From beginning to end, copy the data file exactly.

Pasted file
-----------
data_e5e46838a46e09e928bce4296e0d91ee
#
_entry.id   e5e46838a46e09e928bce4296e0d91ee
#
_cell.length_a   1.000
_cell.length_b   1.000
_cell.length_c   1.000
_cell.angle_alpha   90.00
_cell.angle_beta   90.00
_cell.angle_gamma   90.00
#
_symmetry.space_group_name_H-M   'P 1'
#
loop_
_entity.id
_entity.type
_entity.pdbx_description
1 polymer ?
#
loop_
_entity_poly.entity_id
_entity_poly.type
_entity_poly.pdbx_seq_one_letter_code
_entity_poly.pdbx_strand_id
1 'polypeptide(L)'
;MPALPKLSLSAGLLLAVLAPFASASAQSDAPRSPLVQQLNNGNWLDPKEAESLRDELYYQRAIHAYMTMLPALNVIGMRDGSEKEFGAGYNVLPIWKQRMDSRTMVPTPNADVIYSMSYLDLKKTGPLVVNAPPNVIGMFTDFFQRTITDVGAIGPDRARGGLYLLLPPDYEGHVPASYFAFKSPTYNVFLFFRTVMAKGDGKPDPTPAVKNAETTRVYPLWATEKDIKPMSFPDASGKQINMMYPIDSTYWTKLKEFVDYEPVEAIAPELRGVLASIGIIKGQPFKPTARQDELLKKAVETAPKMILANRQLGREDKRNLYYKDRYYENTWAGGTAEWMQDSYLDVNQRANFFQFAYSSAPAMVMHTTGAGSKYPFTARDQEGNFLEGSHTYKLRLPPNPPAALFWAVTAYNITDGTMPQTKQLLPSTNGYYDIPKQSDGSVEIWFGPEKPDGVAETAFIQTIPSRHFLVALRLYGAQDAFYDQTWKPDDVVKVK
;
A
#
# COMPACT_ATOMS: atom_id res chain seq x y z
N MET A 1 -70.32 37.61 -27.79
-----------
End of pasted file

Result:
data_e5e46838a46e09e928bce4296e0d91ee
#
_entry.id   e5e46838a46e09e928bce4296e0d91ee
#
_cell.length_a   1.000
_cell.length_b   1.000
_cell.length_c   1.000
_cell.angle_alpha   90.00
_cell.angle_beta   90.00
_cell.angle_gamma   90.00
#
_symmetry.space_group_name_H-M   'P 1'
#
loop_
_entity.id
_entity.type
_entity.pdbx_description
1 polymer ?
#
loop_
_entity_poly.entity_id
_entity_poly.type
_entity_poly.pdbx_seq_one_letter_code
_entity_poly.pdbx_strand_id
1 'polypeptide(L)'
;MPALPKLSLSAGLLLAVLAPFASASAQSDAPRSPLVQQLNNGNWLDPKEAESLRDELYYQRAIHAYMTMLPALNVIGMRDGSEKEFGAGYNVLPIWKQRMDSRTMVPTPNADVIYSMSYLDLKKTGPLVVNAPPNVIGMFTDFFQRTITDVGAIGPDRARGGLYLLLPPDYEGHVPASYFAFKSPTYNVFLFFRTVMAKGDGKPDPTPAVKNAETTRVYPLWATEKDIKPMSFPDASGKQINMMYPIDSTYWTKLKEFVDYEPVEAIAPELRGVLASIGIIKGQPFKPTARQDELLKKAVETAPKMILANRQLGREDKRNLYYKDRYYENTWAGGTAEWMQDSYLDVNQRANFFQFAYSSAPAMVMHTTGAGSKYPFTARDQEGNFLEGSHTYKLRLPPNPPAALFWAVTAYNITDGTMPQTKQLLPSTNGYYDIPKQSDGSVEIWFGPEKPDGVAETAFIQTIPSRHFLVALRLYGAQDAFYDQTWKPDDVVKVK
;
A
#
# COMPACT_ATOMS: atom_id res chain seq x y z
N MET A 1 -70.32 37.61 -27.79